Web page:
To help find Susan Powell, supporters enlist social media

With no breaks in the Susan Powell case in Utah, her friends and family on Monday launched a social-media campaign – apparently the most extensive use of online technology in a missing-person search.

By , Correspondent

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    A screengrab shows a Facebook group set up by family and friends of Susan Powell.
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It’s been 29 days since Susan Powell, a young mother of two, was last seen in her Utah home.

In the days after her disappearance, Ms. Powell’s friends and family plastered her neighborhood of West Valley City, Utah, with missing-person posters. They held candlelight vigils and donned purple ribbons as a visual reminder of her disappearance.

Now, they are going one step further – enlisting social-media communities in their search. This campaign, they say, is the most extensive use of online technology in a missing-person search.

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A month after her disappearance, police are still largely without leads in the case. They have no known suspects but have called Powell’s husband, Joshua, a “person of interest.” He denies involvement and says he was camping with the couple’s two sons when his wife disappeared.

Worrying that Ms. Powell’s story was beginning to fade, her friends and family turned to Facebook, Twitter, and YouTube to help spread awareness of her disappearance.

“We know there are some people who rely on social media and the Internet to get news,” says Shelby Gifford, a friend of Powell’s who is helping organize the social-media campaign, which will be a concentrated push for three days beginning Monday. “We want people to know she’s sill missing, that we’re still looking for her, and what she looks like.”

The Facebook group that was formed after Powell’s disappearance added more than 2,000 new members in only four hours Monday morning, Ms. Gifford says. Many of the new members wrote messages of support or pledged to keep the search alive.

Gifford is hoping that visitors to the group’s page will flip through the nearly 80 photos of Powell – smiling at her baby shower, on family vacations, and after a college prank – in hopes that somebody will be able to provide more information about her disappearance.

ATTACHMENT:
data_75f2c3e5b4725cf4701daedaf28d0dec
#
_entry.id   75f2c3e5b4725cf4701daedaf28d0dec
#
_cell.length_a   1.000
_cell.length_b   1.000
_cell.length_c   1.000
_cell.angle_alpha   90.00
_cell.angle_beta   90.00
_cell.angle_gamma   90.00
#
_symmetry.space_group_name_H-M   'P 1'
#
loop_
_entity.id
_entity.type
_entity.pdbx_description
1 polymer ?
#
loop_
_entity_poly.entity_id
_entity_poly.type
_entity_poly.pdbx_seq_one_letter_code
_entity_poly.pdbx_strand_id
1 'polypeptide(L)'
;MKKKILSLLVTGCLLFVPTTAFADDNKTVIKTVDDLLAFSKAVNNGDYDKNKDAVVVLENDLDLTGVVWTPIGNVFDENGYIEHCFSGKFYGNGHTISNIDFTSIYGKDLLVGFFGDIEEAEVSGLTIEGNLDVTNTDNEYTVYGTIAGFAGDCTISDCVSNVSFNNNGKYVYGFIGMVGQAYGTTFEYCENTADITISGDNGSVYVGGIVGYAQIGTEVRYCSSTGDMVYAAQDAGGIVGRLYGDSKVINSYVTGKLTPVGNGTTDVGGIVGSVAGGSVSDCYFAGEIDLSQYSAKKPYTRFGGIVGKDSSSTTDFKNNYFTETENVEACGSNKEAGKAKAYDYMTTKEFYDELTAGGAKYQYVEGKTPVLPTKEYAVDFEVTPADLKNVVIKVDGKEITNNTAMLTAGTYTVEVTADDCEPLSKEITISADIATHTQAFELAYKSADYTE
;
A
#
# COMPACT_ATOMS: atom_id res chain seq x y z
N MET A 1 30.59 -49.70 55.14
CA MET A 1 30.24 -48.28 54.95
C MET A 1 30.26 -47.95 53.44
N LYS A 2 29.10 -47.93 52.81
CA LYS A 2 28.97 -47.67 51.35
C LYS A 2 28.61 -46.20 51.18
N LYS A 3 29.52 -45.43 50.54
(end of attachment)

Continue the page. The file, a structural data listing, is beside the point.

YouTube videos, which went up Sunday, show more images of Powell in slide shows set to music. A Twitter account, established before Christmas, provides updates on the social-media campaign and encourages followers to get involved.

The groups’ organizers have also posted a missing-person flier for people to download and post in lunchrooms and on community bulletin boards, among other places. They’re asking people to e-mail at least five friends about the case, and for them in turn to e-mail another five friends.

“We’re hoping it goes viral, and Susan’s face is on every computer screen in the world,” Gifford says.

There are precedents to suggest that greater public awareness helps solve cases.

The AMBER Alert Program – a partnership between law-enforcement agencies, the media, and transportation agencies to broadcast descriptions of missing children immediately after apparent abductions – works on this principle. The program claims 492 “successful recoveries.”

Television shows like Fox’s “America’s Most Wanted” have also had success engaging the public in manhunts and missing-person cases. To date, the show says, it has aided in the capture of 1,099 criminals.

Just this past Saturday, a tip from a pair of “America’s Most Wanted” viewers led to the arrest of Paul Michael Merhige, who is accused of killing four relatives on Thanksgiving Day in Florida. The owners of a motel alerted police to his whereabouts after seeing the preview for an “America’s Most Wanted” episode featuring Mr. Merhige.

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